Intrapartum practices and evidence
It was depressing to learn recently that 25% of women still gave birth in lithotomy in the UK (Guardian 2007). It serves to highlight that entrenched practices that are not evidence-based are still occurring. I would add to the list coached pushing, particularly with epidurals, under use of water and over use of syntocinon for labour.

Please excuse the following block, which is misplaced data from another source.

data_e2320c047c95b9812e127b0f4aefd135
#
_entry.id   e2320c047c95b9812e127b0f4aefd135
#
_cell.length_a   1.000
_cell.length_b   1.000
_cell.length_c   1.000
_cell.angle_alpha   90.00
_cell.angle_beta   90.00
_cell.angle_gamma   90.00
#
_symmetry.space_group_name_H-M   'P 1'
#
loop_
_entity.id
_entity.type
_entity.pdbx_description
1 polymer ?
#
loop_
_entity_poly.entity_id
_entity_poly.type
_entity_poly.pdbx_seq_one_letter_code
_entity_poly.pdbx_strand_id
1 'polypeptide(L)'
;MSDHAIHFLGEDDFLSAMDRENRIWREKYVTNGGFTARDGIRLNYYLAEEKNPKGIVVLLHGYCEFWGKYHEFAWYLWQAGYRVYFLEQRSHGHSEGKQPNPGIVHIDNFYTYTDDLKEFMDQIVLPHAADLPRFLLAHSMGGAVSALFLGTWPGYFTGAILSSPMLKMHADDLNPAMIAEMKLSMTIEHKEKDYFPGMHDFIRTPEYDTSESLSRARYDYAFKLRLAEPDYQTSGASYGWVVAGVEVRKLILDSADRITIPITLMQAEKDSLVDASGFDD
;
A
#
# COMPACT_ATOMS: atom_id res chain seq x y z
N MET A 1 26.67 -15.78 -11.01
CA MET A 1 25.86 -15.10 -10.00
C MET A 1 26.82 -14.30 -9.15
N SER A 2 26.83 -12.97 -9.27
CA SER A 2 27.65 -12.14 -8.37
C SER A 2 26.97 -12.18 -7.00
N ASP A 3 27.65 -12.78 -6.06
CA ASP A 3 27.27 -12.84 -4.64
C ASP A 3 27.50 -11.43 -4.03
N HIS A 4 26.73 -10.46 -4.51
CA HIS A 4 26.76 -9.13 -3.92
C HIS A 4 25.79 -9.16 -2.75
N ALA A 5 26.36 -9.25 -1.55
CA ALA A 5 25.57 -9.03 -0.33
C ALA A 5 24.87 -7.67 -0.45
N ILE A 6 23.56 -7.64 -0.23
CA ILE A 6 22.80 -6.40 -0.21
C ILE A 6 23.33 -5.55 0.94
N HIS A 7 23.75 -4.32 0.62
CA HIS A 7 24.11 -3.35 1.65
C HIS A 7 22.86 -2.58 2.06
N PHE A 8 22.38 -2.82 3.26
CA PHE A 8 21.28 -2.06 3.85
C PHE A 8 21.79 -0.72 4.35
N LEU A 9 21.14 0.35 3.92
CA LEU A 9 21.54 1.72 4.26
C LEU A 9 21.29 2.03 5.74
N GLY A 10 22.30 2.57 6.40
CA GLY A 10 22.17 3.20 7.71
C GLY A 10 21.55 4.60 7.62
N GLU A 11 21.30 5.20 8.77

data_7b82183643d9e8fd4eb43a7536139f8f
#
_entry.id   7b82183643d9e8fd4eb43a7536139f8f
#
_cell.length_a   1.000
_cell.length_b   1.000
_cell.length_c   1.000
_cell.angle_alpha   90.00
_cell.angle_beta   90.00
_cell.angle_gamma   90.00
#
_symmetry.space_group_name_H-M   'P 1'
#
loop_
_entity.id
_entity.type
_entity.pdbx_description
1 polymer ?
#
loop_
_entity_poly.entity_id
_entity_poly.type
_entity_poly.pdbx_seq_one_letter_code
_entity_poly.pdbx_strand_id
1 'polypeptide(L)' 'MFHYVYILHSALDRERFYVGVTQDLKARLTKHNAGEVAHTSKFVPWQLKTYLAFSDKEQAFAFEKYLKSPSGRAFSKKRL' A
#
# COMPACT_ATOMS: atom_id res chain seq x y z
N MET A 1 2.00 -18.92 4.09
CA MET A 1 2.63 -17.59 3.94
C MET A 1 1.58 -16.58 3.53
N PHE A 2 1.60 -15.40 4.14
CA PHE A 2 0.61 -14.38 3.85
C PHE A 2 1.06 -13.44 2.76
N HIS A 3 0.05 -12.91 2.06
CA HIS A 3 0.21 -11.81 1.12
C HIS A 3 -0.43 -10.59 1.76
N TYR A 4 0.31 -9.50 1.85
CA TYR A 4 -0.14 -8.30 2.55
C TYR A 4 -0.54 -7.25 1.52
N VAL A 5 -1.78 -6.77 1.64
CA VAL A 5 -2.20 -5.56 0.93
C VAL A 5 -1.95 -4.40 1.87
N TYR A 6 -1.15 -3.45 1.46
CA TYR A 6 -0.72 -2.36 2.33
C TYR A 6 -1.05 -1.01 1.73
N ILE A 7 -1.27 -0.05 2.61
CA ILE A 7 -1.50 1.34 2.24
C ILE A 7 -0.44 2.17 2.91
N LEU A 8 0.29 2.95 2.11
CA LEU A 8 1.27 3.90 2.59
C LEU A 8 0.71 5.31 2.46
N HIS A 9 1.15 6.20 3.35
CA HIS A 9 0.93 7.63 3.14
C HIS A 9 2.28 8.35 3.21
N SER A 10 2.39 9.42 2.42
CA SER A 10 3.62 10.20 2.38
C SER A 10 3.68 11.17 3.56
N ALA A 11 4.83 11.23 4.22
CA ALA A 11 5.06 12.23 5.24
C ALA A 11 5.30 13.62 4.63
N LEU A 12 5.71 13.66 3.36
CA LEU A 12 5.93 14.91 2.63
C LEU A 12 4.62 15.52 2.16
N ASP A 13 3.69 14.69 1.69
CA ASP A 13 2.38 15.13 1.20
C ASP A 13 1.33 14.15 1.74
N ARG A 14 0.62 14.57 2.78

Labour posture continues to be a problematic area for normal birth practice across the Western world. I am still looking for any evidence that says lithotomy bestows any benefits for women, even in the situation of assisted vaginal birth. Certainly, ventouse births should be exploring alternative postures like standing, supported squat, sitting and kneeling. As mandatory episiotomy has changed in recent years for assisted vaginal birth, so should the lithotomy position. I have heard stories from three different countries of obstetricians and midwives challenging this sacred cow with positive outcomes, especially in relation to maternal satisfaction. Regarding semi-recumbent normal birth, this should be very much a minority outcome. Labour ward should be setting targets of getting this figure under 20% because of what we know about the advantages of upright birth (Walsh 2007). Coached pushing still remains common, especially for epidural second stages and therein lies a glaring inconsistency with the evidence. If prolonged breath holding gradually leads to fetal hypoxia (Caldeyro-Barcia 1979), how can it be acceptable for women with epidurals, where posture could arguably make this worse? The approaches to addressing this are to wait longer for passive descent, at least two hours (NICE 2007), mimic spontaneous pushing behaviours in helping women with no bearing down reflex (breath-holding periods to be kept under 10 seconds) and utilise upright posture. In a little recognised evidence source, Soo Downe (2004) has already shown that women with epidural will have more normal births if they birth on their side. There are some maternity units where the advent of evidence has meant prescriptive guidelines that have become apparently mandatory to follow. This was never the intention of the evidence-base medicine movement. Famously, Sackett (1996) envisaged an evidence triad made from three elements: research underpinning a guideline, practitioner experience/expertise, patient choice or preference. Guidelines are made to be a guide only. It was always understood that the individual clinician would assess the individual and apply evidence-based decision-making taking into account the patient’s perspective. From this stand point, a decision that departs from the guideline because of clinician experience or patient choice, is still an evidence-based (my emphasis) intervention. The following story illustrates how risk management in practice can undermine this principle. A midwife delays a vaginal examination after doing an ARM for slow labour beyond two hours because the woman wanted to maximise her opportunity of getting to fully dilated. The repeated VE at four hours shows no change so transfer occurs out of a birth centre to the main delivery suite. Later, a staff member from the delivery suite puts in an incident form, stating that the guideline of repeating a vaginal examination two hours after an ARM had not been followed. The midwife is gently reprimanded by a phone call from the birth centre manager and asked to follow the guideline in future. Yet the midwife’s judgement was that the triad had been applied correctly and her decision was an evidence-based one. It is reasonable to state that in high risk obstetrics, a guideline can become more a protocol to be adhered to because, arguably, more could go wrong whereas in normal labour and birth the risks are lower and there can be greater flexibility. At that end of the spectrum, some birth centres do not use partograms because they believe they encourage ‘wrote’ compliance to time lines that do not represent the spread of physiology. They reason that it is far better to encourage midwives to individualise decision-making with women according to a holistic assessment of the dynamics of different labours. The other danger of the prescriptive interpretation of guidelines is that they encourage ‘doing good by stealth’ behaviours (Kirkham 1999). This is the age old trick of protecting the woman from intervention by telling ‘little white lies’. Regarding partograms, one way this is played out is by not commencing the partogram until labour is clearly well advanced, say beyond 5cms dilated. Most commonly, ‘doing good by stealth behaviours’ occur around the diagnosis of second stage. Sadly, the new NICE intrapartum guideline will still encourage this as it sticks to the inflexible one hour before referral should be made for delay, though this is two hours with an epidural (NICE 2007). Midwives know of course that some women have a latent element at the start of second stage but this will remain unrecognised if these guidelines are followed. Therein lies such a negative consequence for Soo Downe’s unique normality. We will never legitimise and capture the physiological variation in women’s labour rhythms when we continue to conceal it with ‘doing good by stealth’ behaviours. There is nothing more urgent in the normal birth research agenda than the observational work that needs to be done around labour rhythms, especially in out-of-hospital birth settings. Jane Fry (2007) wrote an important paper on intuition in MIDIRS Midwifery Digest in September 2007 that is required reading for all midwives. There she explores the territory of intuitive decision-making for midwives and the clear application is to ‘sussing labour rhythms’. But for that to happen, we have to let go of our reliance on vaginal examination. I look forward to the day that vaginal examination in normal labour is viewed as episiotomy is now, an occasionally necessary, if unpleasant, medical intervention. We have to become deeply circumspect and hesitant about its use in physiological labour and we may well be forced down the path of minimum examinations by the spectre of hospital-acquired infection risks.